When men experience trauma and face challenges to their mental health, they need expert support. Having the right support can help them overcome the specific barriers to therapy men face. 

Specialized support systems can also help men address their behavioral health needs. This is important in ensuring effective treatment tailored to them. When men have access to the support they need, they can develop structures that support their holistic mental health. 

Fighting Toxic Masculinity With Individualized Treatment Plans

When treating a population that faces significant barriers, developing individualized treatment plans can help address the group’s full range of mental health needs. This is how Alter Wellness Care addresses men’s unique mental health needs. 

The partial hospitalization program (PHP) offered by Alter Wellness Care focuses on whole-person wellness. This approach tailors the approach to each individual, reducing stigmas and creating an environment of support. The most important reason men must be open emotionally is that no one knows the specific needs of men better than men. Moreover, when developing a therapy plan, the facility and the client must understand the client’s exact therapy needs.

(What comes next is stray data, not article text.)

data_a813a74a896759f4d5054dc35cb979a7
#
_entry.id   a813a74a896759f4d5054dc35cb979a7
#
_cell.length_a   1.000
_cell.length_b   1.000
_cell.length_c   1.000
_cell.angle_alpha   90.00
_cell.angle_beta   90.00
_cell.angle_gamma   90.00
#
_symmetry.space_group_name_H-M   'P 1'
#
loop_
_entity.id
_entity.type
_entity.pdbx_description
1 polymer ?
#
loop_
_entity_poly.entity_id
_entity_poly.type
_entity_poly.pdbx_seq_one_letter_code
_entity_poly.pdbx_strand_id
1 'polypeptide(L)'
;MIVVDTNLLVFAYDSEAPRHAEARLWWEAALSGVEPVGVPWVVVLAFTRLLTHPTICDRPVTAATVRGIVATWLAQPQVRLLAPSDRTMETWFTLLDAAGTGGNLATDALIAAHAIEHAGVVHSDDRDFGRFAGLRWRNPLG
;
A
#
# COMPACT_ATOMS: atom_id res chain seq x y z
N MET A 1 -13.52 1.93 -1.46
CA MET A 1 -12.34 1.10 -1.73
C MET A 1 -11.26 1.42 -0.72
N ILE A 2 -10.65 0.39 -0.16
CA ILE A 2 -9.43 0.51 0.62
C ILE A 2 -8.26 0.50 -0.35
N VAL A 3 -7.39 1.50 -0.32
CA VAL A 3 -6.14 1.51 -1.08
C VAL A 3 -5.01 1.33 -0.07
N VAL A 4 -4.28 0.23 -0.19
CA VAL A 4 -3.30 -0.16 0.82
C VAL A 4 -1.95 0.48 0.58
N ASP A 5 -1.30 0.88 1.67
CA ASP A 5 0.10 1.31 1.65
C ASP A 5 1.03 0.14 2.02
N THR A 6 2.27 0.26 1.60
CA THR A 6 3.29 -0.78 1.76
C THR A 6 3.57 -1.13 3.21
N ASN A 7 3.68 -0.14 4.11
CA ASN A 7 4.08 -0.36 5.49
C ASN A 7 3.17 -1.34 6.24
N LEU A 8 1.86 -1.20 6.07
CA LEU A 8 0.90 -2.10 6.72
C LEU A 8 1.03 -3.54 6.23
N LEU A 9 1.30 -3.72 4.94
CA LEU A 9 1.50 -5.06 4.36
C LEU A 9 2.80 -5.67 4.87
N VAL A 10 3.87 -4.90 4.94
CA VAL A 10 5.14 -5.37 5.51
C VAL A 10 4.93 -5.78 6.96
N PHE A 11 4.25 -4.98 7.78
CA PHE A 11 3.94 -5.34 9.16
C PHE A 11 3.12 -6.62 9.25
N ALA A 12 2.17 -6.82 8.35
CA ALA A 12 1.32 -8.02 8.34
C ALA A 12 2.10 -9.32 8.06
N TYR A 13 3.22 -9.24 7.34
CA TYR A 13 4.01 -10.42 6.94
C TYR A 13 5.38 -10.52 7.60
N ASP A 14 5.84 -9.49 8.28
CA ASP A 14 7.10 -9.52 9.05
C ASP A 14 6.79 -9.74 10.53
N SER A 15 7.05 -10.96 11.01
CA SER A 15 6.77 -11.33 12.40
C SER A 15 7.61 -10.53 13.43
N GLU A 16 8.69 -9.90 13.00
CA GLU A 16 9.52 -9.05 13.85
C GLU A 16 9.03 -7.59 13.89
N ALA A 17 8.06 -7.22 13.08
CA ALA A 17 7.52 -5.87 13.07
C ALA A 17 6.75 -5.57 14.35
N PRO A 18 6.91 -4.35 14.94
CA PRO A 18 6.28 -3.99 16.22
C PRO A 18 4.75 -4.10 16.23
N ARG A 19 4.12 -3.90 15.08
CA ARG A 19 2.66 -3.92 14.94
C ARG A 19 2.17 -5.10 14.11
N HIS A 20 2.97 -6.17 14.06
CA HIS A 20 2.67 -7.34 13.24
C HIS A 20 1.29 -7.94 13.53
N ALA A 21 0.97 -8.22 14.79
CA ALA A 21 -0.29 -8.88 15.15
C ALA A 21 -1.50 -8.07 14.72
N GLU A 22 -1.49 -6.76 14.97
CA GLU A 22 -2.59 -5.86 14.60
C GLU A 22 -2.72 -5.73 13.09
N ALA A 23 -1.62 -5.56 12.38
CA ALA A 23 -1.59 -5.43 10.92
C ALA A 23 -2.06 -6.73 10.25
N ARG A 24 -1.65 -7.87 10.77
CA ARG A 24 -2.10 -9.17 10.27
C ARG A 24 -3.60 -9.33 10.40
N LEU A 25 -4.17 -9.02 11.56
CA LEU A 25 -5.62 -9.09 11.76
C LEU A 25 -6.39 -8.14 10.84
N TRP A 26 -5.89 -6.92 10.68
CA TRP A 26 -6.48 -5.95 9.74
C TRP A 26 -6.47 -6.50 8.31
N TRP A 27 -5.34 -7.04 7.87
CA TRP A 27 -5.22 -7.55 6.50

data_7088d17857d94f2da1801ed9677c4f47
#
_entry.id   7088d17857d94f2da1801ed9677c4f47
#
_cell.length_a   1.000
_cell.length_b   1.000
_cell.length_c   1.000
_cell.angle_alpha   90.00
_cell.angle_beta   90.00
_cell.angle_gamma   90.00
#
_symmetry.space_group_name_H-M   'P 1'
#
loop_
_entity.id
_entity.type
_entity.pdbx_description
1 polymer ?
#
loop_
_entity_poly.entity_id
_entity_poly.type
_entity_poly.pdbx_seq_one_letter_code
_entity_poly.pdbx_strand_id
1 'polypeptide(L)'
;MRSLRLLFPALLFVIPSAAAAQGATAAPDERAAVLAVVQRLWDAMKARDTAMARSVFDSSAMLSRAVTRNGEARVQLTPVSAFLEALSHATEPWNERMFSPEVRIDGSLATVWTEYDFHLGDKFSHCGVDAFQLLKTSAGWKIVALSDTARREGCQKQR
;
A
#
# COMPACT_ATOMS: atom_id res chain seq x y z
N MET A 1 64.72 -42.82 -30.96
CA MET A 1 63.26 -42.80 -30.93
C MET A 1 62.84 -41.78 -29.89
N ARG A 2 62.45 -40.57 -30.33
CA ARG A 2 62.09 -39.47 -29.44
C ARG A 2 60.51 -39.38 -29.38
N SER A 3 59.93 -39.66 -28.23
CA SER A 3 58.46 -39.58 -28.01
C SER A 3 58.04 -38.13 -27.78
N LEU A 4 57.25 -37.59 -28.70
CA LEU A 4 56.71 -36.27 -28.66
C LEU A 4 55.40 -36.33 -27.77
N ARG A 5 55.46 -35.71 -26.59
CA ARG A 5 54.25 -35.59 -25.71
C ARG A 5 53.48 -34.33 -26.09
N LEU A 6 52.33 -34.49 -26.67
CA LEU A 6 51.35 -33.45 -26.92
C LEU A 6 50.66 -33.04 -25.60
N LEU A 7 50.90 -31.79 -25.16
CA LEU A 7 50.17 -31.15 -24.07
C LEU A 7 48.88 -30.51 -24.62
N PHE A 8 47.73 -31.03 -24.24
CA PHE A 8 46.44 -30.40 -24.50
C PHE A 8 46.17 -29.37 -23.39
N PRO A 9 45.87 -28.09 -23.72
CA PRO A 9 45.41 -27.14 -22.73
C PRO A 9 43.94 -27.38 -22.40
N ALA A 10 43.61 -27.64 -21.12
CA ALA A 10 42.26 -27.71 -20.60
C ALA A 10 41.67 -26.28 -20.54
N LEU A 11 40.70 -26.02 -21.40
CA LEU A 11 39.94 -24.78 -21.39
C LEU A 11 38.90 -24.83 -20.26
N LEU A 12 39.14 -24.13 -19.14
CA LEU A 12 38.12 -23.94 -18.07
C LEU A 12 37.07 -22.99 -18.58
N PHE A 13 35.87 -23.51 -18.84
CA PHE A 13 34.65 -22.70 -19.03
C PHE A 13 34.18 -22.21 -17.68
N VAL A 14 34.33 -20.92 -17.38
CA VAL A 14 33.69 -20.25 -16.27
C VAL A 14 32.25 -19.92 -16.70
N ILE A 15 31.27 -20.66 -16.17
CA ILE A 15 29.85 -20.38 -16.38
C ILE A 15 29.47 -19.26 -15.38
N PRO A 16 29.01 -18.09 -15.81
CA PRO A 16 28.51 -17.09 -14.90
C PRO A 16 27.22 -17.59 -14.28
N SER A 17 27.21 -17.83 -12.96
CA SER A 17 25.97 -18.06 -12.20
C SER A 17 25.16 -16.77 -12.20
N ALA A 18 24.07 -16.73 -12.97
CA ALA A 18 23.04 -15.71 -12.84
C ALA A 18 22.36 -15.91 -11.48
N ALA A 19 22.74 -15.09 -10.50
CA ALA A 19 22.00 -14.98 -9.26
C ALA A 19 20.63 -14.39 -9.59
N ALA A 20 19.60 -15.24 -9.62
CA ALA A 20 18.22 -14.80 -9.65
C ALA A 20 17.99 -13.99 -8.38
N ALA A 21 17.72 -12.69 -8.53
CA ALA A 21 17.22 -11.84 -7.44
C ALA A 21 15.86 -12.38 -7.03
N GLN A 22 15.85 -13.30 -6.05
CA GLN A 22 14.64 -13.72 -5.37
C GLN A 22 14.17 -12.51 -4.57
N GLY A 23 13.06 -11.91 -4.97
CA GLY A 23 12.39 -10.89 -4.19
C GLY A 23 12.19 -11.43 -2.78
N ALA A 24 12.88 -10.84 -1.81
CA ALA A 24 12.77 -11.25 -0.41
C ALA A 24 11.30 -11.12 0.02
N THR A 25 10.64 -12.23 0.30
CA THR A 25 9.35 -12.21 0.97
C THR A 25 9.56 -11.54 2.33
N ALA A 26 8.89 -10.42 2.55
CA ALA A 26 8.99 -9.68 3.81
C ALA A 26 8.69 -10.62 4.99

Toxic masculinity ties men down and, in doing so, makes them weaker. When we break down barriers and empower men, we let men determine their mental health destinies and return them to strength and resilience. 

The topic of mental health and men is one that simultaneously requires us to give attention and understanding. Stigmas and toxic masculinity pervade the cultural conversation of men’s mental health. We must break through the white noise of these arguments to understand that men have mental health needs too. We can address men’s mental health when we understand that toxic masculinity ties men to one specific and unattainable way of being a man. By embracing emotional vulnerability, men gain strength and the tools to address their mental health needs. If you need help breaking through these barriers, call Alter Wellness Care today at (866) 311-3510 and speak to our care team about what we can do for you.